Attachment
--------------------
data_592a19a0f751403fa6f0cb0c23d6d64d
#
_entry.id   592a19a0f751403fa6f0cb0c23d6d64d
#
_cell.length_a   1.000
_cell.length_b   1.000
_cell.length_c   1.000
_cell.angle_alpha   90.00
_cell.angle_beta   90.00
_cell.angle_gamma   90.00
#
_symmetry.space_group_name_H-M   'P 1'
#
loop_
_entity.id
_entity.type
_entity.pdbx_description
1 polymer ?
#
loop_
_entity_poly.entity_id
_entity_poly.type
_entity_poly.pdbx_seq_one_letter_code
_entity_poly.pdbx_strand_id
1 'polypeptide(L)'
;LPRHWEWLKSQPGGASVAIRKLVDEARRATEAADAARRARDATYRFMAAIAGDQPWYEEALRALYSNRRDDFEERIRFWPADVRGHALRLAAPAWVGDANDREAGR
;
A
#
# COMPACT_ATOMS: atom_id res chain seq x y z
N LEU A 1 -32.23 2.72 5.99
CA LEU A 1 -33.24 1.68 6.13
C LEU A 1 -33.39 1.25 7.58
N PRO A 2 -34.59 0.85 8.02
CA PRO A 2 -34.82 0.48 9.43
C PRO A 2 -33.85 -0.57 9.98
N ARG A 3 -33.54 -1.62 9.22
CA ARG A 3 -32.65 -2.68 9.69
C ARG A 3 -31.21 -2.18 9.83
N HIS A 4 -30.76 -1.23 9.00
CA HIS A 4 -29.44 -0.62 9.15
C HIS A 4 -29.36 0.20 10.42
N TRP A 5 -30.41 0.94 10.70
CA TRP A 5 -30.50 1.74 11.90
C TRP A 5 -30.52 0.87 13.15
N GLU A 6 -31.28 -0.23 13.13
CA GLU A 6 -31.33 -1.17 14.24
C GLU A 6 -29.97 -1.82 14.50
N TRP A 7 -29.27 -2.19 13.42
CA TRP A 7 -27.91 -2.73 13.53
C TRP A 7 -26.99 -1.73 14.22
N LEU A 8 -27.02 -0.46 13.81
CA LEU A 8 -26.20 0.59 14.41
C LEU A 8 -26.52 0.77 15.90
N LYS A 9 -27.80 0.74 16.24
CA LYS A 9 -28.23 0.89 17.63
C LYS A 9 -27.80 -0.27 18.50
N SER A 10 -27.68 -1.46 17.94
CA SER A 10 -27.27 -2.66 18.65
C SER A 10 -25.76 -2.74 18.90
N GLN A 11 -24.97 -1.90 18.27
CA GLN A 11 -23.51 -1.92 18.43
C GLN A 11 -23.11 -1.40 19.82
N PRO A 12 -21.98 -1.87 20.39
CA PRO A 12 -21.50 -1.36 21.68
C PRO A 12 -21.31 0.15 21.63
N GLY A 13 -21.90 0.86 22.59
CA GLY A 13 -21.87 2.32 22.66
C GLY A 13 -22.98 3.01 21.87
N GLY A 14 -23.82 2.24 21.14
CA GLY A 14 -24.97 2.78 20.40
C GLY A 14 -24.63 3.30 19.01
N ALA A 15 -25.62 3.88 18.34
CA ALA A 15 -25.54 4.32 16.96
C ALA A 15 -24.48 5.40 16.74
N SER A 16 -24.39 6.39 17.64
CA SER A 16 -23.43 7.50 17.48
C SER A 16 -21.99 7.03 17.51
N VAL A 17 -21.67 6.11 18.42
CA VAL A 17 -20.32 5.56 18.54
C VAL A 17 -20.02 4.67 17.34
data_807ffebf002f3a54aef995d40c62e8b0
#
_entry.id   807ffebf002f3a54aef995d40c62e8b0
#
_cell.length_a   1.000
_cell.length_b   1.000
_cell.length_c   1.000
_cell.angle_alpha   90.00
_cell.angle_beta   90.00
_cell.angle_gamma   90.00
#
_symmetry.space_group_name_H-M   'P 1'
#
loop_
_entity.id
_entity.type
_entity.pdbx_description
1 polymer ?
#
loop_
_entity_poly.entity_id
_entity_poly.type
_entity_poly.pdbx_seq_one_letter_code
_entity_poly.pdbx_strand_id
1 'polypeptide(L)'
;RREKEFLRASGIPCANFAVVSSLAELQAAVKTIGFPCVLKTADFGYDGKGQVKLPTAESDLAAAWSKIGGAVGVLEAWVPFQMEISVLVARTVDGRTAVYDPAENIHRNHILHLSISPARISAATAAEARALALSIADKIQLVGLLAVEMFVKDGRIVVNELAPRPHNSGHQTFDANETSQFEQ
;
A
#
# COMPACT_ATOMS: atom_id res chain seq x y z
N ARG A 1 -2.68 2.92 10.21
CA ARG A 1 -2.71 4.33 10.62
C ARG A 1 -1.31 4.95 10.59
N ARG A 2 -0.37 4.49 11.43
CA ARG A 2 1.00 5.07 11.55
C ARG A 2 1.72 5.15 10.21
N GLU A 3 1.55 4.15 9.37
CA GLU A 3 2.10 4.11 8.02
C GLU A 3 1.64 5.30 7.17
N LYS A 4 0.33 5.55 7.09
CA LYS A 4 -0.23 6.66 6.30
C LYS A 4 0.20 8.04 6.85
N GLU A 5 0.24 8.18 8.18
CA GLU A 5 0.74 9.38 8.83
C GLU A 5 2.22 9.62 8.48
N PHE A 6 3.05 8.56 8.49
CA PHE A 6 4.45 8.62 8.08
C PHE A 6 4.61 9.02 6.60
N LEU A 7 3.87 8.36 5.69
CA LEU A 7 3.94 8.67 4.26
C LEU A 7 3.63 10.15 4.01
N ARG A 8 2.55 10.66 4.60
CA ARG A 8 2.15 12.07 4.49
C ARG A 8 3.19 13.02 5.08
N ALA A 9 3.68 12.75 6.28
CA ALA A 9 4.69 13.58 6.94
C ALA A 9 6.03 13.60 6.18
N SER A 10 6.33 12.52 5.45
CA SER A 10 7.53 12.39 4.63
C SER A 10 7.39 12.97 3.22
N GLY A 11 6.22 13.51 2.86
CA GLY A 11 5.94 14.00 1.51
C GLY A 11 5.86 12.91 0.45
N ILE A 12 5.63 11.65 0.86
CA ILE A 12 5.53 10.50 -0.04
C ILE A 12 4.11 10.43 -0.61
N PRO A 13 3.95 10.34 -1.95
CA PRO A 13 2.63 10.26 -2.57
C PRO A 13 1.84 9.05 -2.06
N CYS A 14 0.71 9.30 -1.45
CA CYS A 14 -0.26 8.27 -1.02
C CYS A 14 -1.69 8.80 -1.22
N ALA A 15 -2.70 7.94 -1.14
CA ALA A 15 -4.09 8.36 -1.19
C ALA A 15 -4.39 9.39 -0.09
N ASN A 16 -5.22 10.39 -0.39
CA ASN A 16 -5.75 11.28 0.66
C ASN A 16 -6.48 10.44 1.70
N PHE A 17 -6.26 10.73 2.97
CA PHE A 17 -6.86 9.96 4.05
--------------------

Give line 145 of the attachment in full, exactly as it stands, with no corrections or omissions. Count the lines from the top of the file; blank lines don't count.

N ILE A 12 5.63 11.65 0.86